MakerDAO looks to more than double the DAI savings rate
If the new proposal is approved, the hike in DSR could lead to an increase in the borrowing rates for stablecoins across the DeFi ecosystem.
A new proposal to increase the DSR to 3.33% is being discussed. The proposal was put forth by risk management firm Block Analitica and submitted by MakerDAO’s Risk Core Unit Team. The proposal must be approved through an Executive vote before the changes are applied.
The DSR enables users to lock up MakerDAO’s DAI stablecoin in DSR smart contracts and earn interest.
When users borrow DAI against collateral like Ethereum (ETH) or wrapped Bitcoin (WBTC), they must pay stability fees, which fund the DSR. Thus, the new proposal also aims to change the stability fees for certain assets used as collateral.
According to MakerDAO, the DSR is a key monetary policy lever. It helps balance the demand and supply of DAI by either incentivizing or disincentivizing users from locking up DAI. DSR is often adjusted to deal with short-term changes in the market conditions of the Dai economy.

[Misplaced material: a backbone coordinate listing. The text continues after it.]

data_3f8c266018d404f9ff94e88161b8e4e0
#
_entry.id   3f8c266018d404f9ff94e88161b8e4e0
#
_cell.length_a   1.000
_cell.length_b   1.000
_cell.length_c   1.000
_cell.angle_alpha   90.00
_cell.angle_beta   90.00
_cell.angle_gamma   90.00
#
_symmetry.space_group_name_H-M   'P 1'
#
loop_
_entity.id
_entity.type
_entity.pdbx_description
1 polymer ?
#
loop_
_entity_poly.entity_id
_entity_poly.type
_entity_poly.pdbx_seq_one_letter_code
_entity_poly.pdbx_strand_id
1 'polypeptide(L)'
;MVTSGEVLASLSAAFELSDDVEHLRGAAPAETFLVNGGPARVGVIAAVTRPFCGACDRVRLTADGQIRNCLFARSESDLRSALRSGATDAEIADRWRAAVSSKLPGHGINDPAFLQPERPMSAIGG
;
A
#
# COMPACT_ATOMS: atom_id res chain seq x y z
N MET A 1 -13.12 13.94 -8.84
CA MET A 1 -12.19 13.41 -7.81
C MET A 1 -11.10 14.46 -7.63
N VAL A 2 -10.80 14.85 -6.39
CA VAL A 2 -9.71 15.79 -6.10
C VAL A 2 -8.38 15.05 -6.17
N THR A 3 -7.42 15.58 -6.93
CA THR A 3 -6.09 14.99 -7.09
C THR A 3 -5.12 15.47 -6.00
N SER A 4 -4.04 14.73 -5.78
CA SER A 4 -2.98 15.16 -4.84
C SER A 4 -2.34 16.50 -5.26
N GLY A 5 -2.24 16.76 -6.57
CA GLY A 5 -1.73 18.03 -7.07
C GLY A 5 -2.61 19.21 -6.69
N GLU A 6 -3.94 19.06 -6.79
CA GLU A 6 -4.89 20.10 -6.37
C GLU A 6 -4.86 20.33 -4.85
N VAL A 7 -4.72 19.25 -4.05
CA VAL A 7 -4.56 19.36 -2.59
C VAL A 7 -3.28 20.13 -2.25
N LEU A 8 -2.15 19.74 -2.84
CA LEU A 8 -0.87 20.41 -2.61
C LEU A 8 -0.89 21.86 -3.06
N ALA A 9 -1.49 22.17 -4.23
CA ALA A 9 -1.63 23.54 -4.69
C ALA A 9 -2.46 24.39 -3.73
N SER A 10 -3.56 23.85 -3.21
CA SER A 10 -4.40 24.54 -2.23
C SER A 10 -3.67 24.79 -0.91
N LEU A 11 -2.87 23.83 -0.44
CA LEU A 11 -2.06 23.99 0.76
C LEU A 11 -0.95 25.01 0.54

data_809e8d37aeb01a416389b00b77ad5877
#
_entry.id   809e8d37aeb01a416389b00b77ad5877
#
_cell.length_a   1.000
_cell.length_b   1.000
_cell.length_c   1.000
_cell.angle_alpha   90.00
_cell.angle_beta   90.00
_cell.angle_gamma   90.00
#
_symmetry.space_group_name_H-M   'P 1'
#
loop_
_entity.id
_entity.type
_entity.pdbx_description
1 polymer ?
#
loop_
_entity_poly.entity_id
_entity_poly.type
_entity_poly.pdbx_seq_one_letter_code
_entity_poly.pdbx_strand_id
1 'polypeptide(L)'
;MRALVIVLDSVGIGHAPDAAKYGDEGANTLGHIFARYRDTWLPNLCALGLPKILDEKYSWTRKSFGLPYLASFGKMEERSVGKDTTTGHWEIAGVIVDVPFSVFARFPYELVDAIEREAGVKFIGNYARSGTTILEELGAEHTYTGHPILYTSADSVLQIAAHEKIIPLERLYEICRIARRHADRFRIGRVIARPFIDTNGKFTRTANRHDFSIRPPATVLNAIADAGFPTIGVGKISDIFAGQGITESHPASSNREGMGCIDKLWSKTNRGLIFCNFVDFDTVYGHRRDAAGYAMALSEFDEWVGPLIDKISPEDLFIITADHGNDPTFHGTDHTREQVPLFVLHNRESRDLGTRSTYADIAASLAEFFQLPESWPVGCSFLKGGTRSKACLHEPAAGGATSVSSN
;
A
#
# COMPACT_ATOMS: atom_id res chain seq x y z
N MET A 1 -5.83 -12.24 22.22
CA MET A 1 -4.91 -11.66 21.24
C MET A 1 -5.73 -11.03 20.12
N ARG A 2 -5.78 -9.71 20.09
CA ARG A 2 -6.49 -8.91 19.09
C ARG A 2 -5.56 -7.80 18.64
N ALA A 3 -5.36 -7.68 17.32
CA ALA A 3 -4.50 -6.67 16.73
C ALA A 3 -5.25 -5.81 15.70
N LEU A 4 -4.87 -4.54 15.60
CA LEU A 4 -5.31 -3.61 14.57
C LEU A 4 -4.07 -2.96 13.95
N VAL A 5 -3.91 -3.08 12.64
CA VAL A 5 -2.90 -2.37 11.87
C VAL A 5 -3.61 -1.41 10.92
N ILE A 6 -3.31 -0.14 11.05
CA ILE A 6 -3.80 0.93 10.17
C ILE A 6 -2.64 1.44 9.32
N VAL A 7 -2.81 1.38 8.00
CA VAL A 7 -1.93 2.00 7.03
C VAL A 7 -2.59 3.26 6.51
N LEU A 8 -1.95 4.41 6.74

Broader market implications
A Block Analitica executive noted on Twitter that the rise in DSR could be a “huge tailwind for the entire defi ecosystem.”
Phoenix Labs co-founder Sam MacPherson, previously a lead developer at MakerDAO, believes the rise in DSR will likely have broader market implications. He tweeted:
“Borrow rates at your favorite lending platforms are about to jump to ~4.5% as Maker drastically raises the cost of capital.”
Lending protocols like Aave and Compound offer up to 2.62% rates on stablecoins like USD Coin (USDC), Tether (USDT), and DAI. The change would thus allow MakerDAO to offer higher rates than its competitors in hopes of bringing more capital.
This change could result in higher borrowing rates for stablecoins in the DeFi ecosystem. If traders choose to exchange their stablecoins for DAI or withdraw from other lending platforms to deposit DAI into DSR contracts, the overall supply of stablecoins would decrease. As a consequence, borrowing costs would rise.